New Planetarium Technology Improves Showings

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UCA Associate Professor Scott Austin hosted two showings of the full-dome movie “Secret Lives of Stars” Feb. 3 and 4 in the new Dr. Edmond E. Griffin Planetarium.

The show took place in a small full-dome, in which it was projected on the ceiling.

The room seats 93 people and has chairs that have a tilted back allowing viewers to look up at the movie.

Before the show, boxes scrolled by on the ceiling with rules for the room, lists of other showings for the semester, and information on a supporter of the planetarium.

The first part of the event was an instructional look at the stars before watching the movie, where Austin, also the Director of Astronomical Facilities, went into detail about different stars.

Sitting at a computer in the back of the room, Austin projected the sky onto the ceiling, and could control the position of the stars by adjusting the time or zooming through space.

“The old UCA planetarium didn’t have the technology this one does, so it is definitely an improvement,” Austin said.

Austin zoomed in while talking about Jupiter, rushing past stars to get to the planet, then zoomed back out and moved the time forward to around the time of the event.

The program creates a three-dimensional universe on the ceiling, which allows for going through space and gives a sense of depth.

After selecting an area of stars to focus on, Austin started talking about constellations, which were illuminated and connected.

Austin would point out the well-known or main stars in the constellations as he explained the reason for their chosen picture that would appear over the connected stars.

Signs to look for to see different constellations were pointed out, and Austin focused on certain stars as he took the program closer to show star nebulas.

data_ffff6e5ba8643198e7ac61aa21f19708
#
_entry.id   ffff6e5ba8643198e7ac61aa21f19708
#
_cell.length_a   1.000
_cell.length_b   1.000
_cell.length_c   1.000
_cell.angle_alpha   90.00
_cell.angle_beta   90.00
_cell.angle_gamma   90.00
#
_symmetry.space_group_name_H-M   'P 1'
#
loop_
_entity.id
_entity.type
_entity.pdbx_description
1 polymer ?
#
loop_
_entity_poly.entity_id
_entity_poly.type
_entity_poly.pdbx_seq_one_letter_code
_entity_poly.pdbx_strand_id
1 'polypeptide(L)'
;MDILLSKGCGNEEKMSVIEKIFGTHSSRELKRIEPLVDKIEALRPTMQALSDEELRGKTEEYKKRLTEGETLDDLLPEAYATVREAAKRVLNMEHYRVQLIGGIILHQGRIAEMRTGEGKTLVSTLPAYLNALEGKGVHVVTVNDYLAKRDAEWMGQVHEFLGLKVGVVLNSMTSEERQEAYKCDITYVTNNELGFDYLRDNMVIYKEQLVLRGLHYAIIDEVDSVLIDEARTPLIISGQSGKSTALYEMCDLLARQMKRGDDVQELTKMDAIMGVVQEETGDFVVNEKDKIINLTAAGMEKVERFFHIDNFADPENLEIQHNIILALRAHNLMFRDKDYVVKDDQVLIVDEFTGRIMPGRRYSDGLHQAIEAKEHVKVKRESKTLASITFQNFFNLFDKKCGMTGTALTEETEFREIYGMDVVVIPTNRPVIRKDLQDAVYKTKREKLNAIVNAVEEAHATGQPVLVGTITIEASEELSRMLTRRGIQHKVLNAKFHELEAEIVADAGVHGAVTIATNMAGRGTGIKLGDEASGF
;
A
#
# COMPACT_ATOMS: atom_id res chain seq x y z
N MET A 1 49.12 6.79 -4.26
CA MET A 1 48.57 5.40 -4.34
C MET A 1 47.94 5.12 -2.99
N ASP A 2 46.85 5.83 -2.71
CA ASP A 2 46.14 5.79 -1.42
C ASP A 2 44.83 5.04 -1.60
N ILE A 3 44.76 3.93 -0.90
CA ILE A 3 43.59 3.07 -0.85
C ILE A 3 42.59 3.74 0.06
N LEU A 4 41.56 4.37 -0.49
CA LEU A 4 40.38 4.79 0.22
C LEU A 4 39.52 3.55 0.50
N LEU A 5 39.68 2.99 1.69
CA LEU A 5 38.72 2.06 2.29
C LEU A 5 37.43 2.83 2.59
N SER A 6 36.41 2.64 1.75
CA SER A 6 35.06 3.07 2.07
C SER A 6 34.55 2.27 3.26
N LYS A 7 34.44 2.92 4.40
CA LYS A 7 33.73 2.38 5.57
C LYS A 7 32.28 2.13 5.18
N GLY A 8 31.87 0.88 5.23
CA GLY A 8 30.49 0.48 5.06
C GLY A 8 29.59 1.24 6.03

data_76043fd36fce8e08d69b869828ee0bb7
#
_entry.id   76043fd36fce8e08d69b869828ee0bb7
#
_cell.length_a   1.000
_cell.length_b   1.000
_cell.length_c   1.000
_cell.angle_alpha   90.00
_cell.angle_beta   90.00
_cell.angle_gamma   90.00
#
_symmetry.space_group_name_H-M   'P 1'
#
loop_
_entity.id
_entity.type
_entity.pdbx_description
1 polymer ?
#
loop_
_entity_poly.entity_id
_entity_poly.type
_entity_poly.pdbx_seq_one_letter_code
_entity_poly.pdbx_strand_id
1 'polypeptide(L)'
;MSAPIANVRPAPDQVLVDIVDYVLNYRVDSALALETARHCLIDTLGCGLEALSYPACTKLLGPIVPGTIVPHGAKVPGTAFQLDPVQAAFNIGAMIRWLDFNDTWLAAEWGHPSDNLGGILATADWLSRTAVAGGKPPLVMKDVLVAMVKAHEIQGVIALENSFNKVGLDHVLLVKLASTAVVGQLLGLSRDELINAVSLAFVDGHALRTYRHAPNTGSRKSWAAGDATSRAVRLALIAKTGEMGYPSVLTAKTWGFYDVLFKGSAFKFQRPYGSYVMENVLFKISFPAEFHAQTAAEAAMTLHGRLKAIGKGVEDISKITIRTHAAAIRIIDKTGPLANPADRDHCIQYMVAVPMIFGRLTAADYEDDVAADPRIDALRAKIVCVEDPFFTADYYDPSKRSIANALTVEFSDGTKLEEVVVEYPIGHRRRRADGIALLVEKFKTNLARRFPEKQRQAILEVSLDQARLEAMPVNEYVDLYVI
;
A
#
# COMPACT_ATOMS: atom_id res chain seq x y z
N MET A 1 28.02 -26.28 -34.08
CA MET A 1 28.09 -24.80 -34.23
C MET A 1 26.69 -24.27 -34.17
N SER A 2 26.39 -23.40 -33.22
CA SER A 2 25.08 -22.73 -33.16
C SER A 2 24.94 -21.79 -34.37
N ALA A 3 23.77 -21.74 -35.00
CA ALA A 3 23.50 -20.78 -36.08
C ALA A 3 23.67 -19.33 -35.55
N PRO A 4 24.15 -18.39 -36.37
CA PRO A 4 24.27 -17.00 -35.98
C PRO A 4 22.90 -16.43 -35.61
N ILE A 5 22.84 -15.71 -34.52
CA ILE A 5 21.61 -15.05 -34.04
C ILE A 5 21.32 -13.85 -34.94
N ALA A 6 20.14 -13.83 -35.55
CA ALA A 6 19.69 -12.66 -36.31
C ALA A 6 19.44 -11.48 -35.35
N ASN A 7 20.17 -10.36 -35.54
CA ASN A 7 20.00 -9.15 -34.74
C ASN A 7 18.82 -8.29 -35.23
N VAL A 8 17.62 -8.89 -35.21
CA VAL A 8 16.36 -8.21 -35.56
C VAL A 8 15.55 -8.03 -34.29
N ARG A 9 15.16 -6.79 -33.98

After going through the constellations, Austin settled the program on Chicago and slowly left the Earth, backing into space until the outermost points were reached, then quickly came back to Earth.

Austin then compared the Earth to other parts of the universe, making it smaller as he brought in large bodies like Jupiter and the sun.

The sun was compared to other stars, getting smaller as bigger red and blue stars were brought in, then the movie was started.

The film went into space to show things like stars that circle each other and share energy, and was narrated by Sir Patrick Stewart.

Stewart’s role as “Captain Picard in Star Trek: The Next Generation” was referenced as the film progressed, with Stewart saying they would be “trekking” into space, then that they were “boldly going” light years further from Earth.

The film showed stars that orbit each other and share energy, as well as the event of one exploding, which led to explaining what will happen to Earth when the sun becomes a red giant.

One woman told Austin that her kids loved the show, smiling as she and her family left the planetarium.

The planetarium was filled and people had to be turned away the previous Friday, Austin said. It was almost filled the next day.

Former UCA student William Barefoot said he was happy with the event and glad to notice that Patrick Stewart was the narrator.

Barefoot hadn’t been to a planetarium in quite some time, but said he would absolutely come back for another planetarium event.

“Admission is currently free, because the planetarium should have the licenses for the films until October,” Austin said.

According to uca.edu/physics/planetarium, the other movies being shown at the planetarium this semester are Two Small Pieces of Glass – The Amazing Telescope, Invaders of Mars narrated by Tom Baker and Stars of the Pharaohs narrated by John Rhys-Davies.

Photo by Paden Moore

 

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I am a Van Buren-ite who loves video games and movies. When I was younger I used to watch many movies repeatedly and read a lot, and started to see patterns in storytelling. I started making my own story a few years ago, and decided I could use writing through journalism to talk about things I think are important and help people.

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